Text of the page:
“For women doing the work within teams as coaches or scouts, in baseball and beyond, and those of us who have been in sports media for years, the reaction has been jubilation. So many of us have stories of being told that we have no business trying to coach men or evaluate men or write or talk about men’s sports, pushed — not usually gently — to either leave entirely or coach/cover women’s sports, or flat out disrespected for pursuing a dream job.”
Neil Paine – (FiveThirtyEight) @Neil_Paine
Paine predicted that Ng would be extremely successful in her new position, comparing her trailblazing role to the successes of other trailblazers in sports history.
“People who tear down barriers of prejudice have to be that much better in order to reach the same level of status as those who don’t face discrimination. So it would figure that Ng has more than enough ability and knowledge to be an outstanding GM. And the team she inherits contains a lot of interesting possibilities.”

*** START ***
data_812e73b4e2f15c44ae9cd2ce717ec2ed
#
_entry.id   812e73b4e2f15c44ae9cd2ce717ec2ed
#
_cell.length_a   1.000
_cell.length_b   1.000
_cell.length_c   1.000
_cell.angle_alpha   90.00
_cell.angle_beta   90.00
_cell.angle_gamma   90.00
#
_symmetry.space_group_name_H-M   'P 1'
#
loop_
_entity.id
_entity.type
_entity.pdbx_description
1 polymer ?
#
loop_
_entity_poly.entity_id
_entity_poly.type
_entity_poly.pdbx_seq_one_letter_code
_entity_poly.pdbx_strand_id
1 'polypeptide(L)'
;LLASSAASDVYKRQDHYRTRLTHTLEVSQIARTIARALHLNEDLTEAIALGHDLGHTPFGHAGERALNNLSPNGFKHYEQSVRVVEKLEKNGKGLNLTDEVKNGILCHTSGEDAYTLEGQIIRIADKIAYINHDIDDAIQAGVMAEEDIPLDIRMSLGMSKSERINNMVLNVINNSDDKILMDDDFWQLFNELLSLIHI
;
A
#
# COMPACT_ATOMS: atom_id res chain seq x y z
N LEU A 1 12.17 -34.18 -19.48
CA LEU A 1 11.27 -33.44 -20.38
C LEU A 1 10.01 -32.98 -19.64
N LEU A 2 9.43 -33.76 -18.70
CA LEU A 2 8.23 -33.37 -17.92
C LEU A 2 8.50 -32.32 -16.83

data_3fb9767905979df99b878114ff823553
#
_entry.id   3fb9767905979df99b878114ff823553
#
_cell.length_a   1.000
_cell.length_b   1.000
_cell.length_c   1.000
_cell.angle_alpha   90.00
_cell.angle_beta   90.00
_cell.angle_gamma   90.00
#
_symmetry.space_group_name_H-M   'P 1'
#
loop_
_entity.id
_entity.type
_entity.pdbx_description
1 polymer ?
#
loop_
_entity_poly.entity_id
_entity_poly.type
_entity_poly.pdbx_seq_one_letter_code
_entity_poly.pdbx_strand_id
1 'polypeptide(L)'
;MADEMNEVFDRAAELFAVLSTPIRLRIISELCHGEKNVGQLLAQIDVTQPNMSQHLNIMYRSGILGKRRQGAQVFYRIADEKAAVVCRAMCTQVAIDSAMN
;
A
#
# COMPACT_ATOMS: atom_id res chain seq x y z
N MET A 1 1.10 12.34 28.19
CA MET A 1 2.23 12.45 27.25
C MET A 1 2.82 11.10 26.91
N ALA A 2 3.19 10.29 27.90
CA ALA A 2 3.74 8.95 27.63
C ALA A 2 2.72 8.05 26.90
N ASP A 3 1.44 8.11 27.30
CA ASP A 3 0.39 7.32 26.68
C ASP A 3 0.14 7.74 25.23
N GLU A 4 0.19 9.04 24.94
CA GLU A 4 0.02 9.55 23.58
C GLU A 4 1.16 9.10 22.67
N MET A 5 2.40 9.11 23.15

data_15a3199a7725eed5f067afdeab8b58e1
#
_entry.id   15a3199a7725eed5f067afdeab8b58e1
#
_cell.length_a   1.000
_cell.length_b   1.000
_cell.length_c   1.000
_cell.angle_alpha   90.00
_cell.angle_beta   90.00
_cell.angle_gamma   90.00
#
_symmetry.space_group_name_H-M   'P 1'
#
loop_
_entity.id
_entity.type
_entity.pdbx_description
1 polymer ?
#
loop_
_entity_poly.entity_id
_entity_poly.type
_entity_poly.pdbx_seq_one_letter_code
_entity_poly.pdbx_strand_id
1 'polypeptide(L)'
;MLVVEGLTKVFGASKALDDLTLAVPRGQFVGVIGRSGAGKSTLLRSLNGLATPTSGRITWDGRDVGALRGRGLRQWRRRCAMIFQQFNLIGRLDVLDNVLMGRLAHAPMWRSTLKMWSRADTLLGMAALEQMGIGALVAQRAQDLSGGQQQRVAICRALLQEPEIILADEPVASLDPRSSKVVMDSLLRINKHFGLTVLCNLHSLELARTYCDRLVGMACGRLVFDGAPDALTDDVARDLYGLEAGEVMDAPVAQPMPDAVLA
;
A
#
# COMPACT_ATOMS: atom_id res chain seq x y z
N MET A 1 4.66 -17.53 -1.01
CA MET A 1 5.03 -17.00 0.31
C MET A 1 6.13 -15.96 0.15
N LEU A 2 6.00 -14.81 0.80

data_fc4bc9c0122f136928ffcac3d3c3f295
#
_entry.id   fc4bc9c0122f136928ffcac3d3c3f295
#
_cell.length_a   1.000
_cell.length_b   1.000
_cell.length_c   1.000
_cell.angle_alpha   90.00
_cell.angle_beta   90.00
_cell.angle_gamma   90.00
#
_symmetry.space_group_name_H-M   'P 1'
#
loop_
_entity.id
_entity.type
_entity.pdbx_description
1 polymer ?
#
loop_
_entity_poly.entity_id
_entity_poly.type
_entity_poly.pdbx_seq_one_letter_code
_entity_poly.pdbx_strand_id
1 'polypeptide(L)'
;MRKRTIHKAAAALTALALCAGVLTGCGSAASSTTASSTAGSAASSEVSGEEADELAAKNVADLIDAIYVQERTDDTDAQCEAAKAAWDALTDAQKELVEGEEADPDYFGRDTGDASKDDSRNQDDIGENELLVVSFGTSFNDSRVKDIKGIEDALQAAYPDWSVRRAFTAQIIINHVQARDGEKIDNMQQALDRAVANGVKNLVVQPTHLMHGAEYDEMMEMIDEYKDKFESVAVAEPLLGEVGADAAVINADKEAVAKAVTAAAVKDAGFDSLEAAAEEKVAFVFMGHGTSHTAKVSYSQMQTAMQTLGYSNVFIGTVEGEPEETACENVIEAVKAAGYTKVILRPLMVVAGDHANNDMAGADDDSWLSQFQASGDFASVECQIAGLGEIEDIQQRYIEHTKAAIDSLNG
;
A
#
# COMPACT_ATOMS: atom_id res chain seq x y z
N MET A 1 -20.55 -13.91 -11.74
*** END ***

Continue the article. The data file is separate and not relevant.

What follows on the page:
David Schoenfield – (ESPN) @dschoenfield
Schoenfield provided readers with interesting context surrounding Ng’s hiring, pointing out that Ng breaks with the recent trend of MLB clubs hiring younger and younger general managers.
“Ng had another barrier to finally getting hired as a general manager — she turns 52 on Tuesday, in an era when teams are hiring younger and younger general managers. James Click was 42 when the Astros hired him in February to replace fired Jeff Luhnow. Chaim Bloom was 36 when the Red Sox hired him for the 2020 season. Mike Elias was also 36 when the Orioles hired him in 2019. Brewers GM David Stearns is 35 — and has been the team’s GM since 2016.”
Steve Cohen Introductory Press Conference
Steve Cohen sparked excitement in New York after an enthusiastic press conference the likes of which Met fans hadn’t seen for decades. Cohen, who cleaned house in the first days of his ownership by firing general manager Brodie Van Wagenen and other high-ranking baseball operations staff, promised Mets fans that he’d run the team with the fans’ best interests at heart.